“I was one of the guys that got picked for the crew and I love the song, so I was pumped about it,” Thomas said.

On the first day of the shoot, they worked at a huge ATV park in a giant pit of mud.

“It was a mad house. We had this $45,000 camera shooting six inches above a giant pool of mud and water,” he said. “It was great, but it was horrifying because of how close the incredibly expensive equipment was to the mud.”

Day three of the shoot took place in an abandoned warehouse in Arlington filled to the brim with the band’s fans as extras for the video.

“The extras just wanted to be on camera. It was funny and it was great because they were all fans so they were just having a great time. And they were all starstruck by the band. By this point, the crew and band had started to mesh and became this mini-family for three days. One kid asked me for my autograph when they found out I was kind of friends with the band,” Thomas said.

In addition to buddying-up with famous people, Thomas got to see his name at the end of the video in the credits, knowing that he helped produce something greater than himself.

“I like impacting people. Whether that’s making them laugh or showing them something or impressing them, I just like doing cool things and knowing people are enjoying them,” Thomas said. “If people don’t see your work, what’s the point?”

In all of his work, Thomas’ driving force is not for recognition, made obvious by the fact his name but not face is well-known across campus. His goal is to affect people for the better.

“Anytime someone comes up to me and says they watched a video of mine on YouTube, that means more to me than anybody could ever know,” he said. “Because someone took the time out of their day to find something that I’ve done and I have the opportunity to make them laugh or inform them.”

Two of his most-viewed videos on YouTube are the Eta Alpha Omega “Muggin’” music videos from the past two years, with 866 and 1,217 views. He has 5,170 total channel views.

“When someone says, “Hey, I loved that video!” that means the world,” Thomas said. “Not that I need compliments, but it’s cool to see that something you do, no matter how small it is, affects people. Even if just one person besides myself watches it and loves it, those 50 hours of blood, sweat and tears are all worth it.”

Most people don’t realize how much time is put into a single video. For every minute of edited video, there is at least four minutes of editing.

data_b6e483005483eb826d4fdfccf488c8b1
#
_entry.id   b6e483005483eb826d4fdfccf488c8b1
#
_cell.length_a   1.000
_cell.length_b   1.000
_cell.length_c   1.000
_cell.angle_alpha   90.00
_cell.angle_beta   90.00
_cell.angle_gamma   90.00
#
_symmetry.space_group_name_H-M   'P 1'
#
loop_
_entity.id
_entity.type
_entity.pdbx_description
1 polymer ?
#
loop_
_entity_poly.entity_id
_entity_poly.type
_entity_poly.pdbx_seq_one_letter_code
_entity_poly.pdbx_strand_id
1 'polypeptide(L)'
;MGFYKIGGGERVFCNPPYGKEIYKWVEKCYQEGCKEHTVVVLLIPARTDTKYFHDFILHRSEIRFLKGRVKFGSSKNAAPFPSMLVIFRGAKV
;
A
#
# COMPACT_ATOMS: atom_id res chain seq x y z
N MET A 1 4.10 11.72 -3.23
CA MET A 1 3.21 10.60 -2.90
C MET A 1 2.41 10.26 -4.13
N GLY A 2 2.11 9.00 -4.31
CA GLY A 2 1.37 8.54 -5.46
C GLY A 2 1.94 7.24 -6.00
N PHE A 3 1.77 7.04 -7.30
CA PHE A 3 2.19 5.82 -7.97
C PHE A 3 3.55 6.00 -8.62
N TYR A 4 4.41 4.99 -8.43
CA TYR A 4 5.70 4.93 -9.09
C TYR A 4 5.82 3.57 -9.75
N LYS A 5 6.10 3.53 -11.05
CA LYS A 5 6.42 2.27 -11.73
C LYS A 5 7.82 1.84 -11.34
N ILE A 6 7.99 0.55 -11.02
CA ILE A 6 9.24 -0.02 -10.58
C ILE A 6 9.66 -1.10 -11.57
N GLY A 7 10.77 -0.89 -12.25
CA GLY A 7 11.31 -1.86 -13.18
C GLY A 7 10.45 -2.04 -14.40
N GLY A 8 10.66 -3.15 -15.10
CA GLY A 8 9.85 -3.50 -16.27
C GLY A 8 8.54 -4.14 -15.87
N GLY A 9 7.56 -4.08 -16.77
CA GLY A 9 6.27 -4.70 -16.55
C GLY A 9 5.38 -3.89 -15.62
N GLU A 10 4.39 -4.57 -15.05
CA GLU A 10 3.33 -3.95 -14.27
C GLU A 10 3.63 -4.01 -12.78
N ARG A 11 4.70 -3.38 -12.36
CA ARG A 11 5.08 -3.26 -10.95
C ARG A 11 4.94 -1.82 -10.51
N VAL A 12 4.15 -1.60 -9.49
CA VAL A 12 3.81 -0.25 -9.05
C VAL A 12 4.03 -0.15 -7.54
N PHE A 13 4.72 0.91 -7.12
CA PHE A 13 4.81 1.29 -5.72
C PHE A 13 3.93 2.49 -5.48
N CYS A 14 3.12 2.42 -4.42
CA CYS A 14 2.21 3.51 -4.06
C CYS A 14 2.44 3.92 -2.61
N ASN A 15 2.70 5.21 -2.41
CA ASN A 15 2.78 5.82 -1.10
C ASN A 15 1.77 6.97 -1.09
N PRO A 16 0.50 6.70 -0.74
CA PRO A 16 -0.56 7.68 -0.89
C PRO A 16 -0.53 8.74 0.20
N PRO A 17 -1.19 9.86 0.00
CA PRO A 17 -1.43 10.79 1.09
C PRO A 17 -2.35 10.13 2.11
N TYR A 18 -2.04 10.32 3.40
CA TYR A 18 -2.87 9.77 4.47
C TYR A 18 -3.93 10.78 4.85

“People ask me to make them videos minimum once or twice a week, thinking it takes about 10 minutes. But it usually isn’t,” he said. “It takes up a lot of time, so I really appreciate it when people understand that and pay me for my work.”

He believes people do not really understand how much work goes into the publications put out by the mass communications department.

“People think of mass comm and think you just type some stories in the Signal, and they have no idea that the staff stays up until 4 in the morning working on it. People just don’t know that. If anybody else tried to put together the paper, they wouldn’t be able to do it. It’s so much harder than they think,” he said.

This challenge is what draws Thomas into the world of video.

“Every time, no matter how similar two videos are, there’s always something that always can and will go wrong that you’ve never experienced before,” he said. “That’s what I love so much about doing video is that you have to overcome those problems every time you edit. It’s always challenging and it’s never the same.”

Another challenge faced this year by Thomas was directing the Eta Alpha Omega Tiger Tunes show.

“It was crazy, but I loved it,” he said. “I started working on the show in April and when it was all over, I was proud of everything we accomplished. Just one person saying they loved the show means so much.”

This appreciation is what keeps him going while pursuing his art.

“We’re on earth not for ourselves, but for other people and to glorify God. If I can make people see things they like, I’m doing what I’m called to do,” he said. “I was given that ability in order to glorify God and I believe God is glorified in laughter. That’s just me.”


Emily Terry is a junior majoring in Mass Communications. She is the Editor-in-Chief of The Signal.